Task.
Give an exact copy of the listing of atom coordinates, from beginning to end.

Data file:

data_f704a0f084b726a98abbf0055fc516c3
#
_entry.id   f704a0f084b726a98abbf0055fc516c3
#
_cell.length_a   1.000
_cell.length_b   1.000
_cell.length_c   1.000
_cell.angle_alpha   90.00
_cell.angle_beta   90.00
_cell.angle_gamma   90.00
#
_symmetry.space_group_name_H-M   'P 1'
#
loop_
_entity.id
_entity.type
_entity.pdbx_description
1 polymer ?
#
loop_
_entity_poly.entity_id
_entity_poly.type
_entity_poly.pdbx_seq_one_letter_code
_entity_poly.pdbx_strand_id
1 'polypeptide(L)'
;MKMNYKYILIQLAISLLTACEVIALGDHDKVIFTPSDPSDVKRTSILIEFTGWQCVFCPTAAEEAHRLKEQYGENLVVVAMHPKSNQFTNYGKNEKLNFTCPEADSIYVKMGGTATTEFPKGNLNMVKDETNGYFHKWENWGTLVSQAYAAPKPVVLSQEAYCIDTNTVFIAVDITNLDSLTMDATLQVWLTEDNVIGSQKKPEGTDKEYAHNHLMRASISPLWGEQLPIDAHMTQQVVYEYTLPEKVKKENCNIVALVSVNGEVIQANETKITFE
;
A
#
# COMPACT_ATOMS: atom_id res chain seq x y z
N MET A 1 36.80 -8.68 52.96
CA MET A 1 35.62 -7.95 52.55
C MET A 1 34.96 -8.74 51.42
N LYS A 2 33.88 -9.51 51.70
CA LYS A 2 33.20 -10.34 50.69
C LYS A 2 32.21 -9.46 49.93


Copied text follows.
data_f704a0f084b726a98abbf0055fc516c3
#
_entry.id   f704a0f084b726a98abbf0055fc516c3
#
_cell.length_a   1.000
_cell.length_b   1.000
_cell.length_c   1.000
_cell.angle_alpha   90.00
_cell.angle_beta   90.00
_cell.angle_gamma   90.00
#
_symmetry.space_group_name_H-M   'P 1'
#
loop_
_entity.id
_entity.type
_entity.pdbx_description
1 polymer ?
#
loop_
_entity_poly.entity_id
_entity_poly.type
_entity_poly.pdbx_seq_one_letter_code
_entity_poly.pdbx_strand_id
1 'polypeptide(L)'
;MKMNYKYILIQLAISLLTACEVIALGDHDKVIFTPSDPSDVKRTSILIEFTGWQCVFCPTAAEEAHRLKEQYGENLVVVAMHPKSNQFTNYGKNEKLNFTCPEADSIYVKMGGTATTEFPKGNLNMVKDETNGYFHKWENWGTLVSQAYAAPKPVVLSQEAYCIDTNTVFIAVDITNLDSLTMDATLQVWLTEDNVIGSQKKPEGTDKEYAHNHLMRASISPLWGEQLPIDAHMTQQVVYEYTLPEKVKKENCNIVALVSVNGEVIQANETKITFE
;
A
#
# COMPACT_ATOMS: atom_id res chain seq x y z
N MET A 1 36.80 -8.68 52.96
CA MET A 1 35.62 -7.95 52.55
C MET A 1 34.96 -8.74 51.42
N LYS A 2 33.88 -9.51 51.70
CA LYS A 2 33.20 -10.34 50.69
C LYS A 2 32.21 -9.46 49.93